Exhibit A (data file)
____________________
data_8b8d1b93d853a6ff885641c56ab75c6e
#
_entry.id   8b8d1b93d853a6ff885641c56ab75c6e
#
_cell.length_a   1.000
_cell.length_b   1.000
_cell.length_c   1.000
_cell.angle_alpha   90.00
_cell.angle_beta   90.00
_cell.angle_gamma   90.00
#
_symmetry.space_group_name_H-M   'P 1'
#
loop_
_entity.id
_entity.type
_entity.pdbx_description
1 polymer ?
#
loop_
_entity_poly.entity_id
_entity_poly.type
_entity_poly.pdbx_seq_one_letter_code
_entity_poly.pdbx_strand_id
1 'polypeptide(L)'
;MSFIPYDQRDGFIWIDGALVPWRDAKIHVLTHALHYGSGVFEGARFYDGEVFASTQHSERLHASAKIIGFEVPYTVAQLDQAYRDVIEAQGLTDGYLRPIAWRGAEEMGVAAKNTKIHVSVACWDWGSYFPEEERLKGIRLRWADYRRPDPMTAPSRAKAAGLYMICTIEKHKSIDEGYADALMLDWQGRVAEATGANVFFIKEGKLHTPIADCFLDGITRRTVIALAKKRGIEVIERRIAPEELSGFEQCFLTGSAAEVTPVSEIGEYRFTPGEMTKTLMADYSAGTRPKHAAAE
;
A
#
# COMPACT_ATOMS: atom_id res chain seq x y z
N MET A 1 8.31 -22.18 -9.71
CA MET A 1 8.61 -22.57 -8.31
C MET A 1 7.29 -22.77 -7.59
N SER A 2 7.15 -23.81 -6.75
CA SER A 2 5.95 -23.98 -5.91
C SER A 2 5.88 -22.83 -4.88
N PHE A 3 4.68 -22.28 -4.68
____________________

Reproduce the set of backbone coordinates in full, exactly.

data_8b8d1b93d853a6ff885641c56ab75c6e
#
_entry.id   8b8d1b93d853a6ff885641c56ab75c6e
#
_cell.length_a   1.000
_cell.length_b   1.000
_cell.length_c   1.000
_cell.angle_alpha   90.00
_cell.angle_beta   90.00
_cell.angle_gamma   90.00
#
_symmetry.space_group_name_H-M   'P 1'
#
loop_
_entity.id
_entity.type
_entity.pdbx_description
1 polymer ?
#
loop_
_entity_poly.entity_id
_entity_poly.type
_entity_poly.pdbx_seq_one_letter_code
_entity_poly.pdbx_strand_id
1 'polypeptide(L)'
;MSFIPYDQRDGFIWIDGALVPWRDAKIHVLTHALHYGSGVFEGARFYDGEVFASTQHSERLHASAKIIGFEVPYTVAQLDQAYRDVIEAQGLTDGYLRPIAWRGAEEMGVAAKNTKIHVSVACWDWGSYFPEEERLKGIRLRWADYRRPDPMTAPSRAKAAGLYMICTIEKHKSIDEGYADALMLDWQGRVAEATGANVFFIKEGKLHTPIADCFLDGITRRTVIALAKKRGIEVIERRIAPEELSGFEQCFLTGSAAEVTPVSEIGEYRFTPGEMTKTLMADYSAGTRPKHAAAE
;
A
#
# COMPACT_ATOMS: atom_id res chain seq x y z
N MET A 1 8.31 -22.18 -9.71
CA MET A 1 8.61 -22.57 -8.31
C MET A 1 7.29 -22.77 -7.59
N SER A 2 7.15 -23.81 -6.75
CA SER A 2 5.95 -23.98 -5.91
C SER A 2 5.88 -22.83 -4.88
N PHE A 3 4.68 -22.28 -4.68